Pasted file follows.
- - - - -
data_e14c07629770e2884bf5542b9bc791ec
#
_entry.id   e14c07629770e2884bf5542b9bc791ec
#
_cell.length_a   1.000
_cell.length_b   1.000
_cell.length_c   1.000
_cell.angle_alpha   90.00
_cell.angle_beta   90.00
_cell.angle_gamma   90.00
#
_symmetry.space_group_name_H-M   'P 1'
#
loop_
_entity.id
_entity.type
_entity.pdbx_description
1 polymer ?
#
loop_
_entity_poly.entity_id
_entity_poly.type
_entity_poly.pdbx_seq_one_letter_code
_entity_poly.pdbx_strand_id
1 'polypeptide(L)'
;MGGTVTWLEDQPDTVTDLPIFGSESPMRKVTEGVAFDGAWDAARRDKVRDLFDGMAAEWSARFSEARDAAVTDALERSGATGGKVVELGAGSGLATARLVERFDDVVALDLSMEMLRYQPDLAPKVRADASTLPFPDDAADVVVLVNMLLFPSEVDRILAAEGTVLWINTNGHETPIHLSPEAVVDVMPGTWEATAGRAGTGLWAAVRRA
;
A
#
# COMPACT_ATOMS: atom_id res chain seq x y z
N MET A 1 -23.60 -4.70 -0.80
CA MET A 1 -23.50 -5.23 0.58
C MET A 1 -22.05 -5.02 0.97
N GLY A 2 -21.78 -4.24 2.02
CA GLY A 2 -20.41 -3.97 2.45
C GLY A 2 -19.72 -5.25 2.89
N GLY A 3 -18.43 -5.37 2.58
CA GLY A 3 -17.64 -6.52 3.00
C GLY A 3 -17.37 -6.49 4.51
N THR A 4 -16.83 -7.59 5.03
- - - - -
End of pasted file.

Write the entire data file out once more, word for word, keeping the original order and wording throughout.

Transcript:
data_e14c07629770e2884bf5542b9bc791ec
#
_entry.id   e14c07629770e2884bf5542b9bc791ec
#
_cell.length_a   1.000
_cell.length_b   1.000
_cell.length_c   1.000
_cell.angle_alpha   90.00
_cell.angle_beta   90.00
_cell.angle_gamma   90.00
#
_symmetry.space_group_name_H-M   'P 1'
#
loop_
_entity.id
_entity.type
_entity.pdbx_description
1 polymer ?
#
loop_
_entity_poly.entity_id
_entity_poly.type
_entity_poly.pdbx_seq_one_letter_code
_entity_poly.pdbx_strand_id
1 'polypeptide(L)'
;MGGTVTWLEDQPDTVTDLPIFGSESPMRKVTEGVAFDGAWDAARRDKVRDLFDGMAAEWSARFSEARDAAVTDALERSGATGGKVVELGAGSGLATARLVERFDDVVALDLSMEMLRYQPDLAPKVRADASTLPFPDDAADVVVLVNMLLFPSEVDRILAAEGTVLWINTNGHETPIHLSPEAVVDVMPGTWEATAGRAGTGLWAAVRRA
;
A
#
# COMPACT_ATOMS: atom_id res chain seq x y z
N MET A 1 -23.60 -4.70 -0.80
CA MET A 1 -23.50 -5.23 0.58
C MET A 1 -22.05 -5.02 0.97
N GLY A 2 -21.78 -4.24 2.02
CA GLY A 2 -20.41 -3.97 2.45
C GLY A 2 -19.72 -5.25 2.89
N GLY A 3 -18.43 -5.37 2.58
CA GLY A 3 -17.64 -6.52 3.00
C GLY A 3 -17.37 -6.49 4.51
N THR A 4 -16.83 -7.59 5.03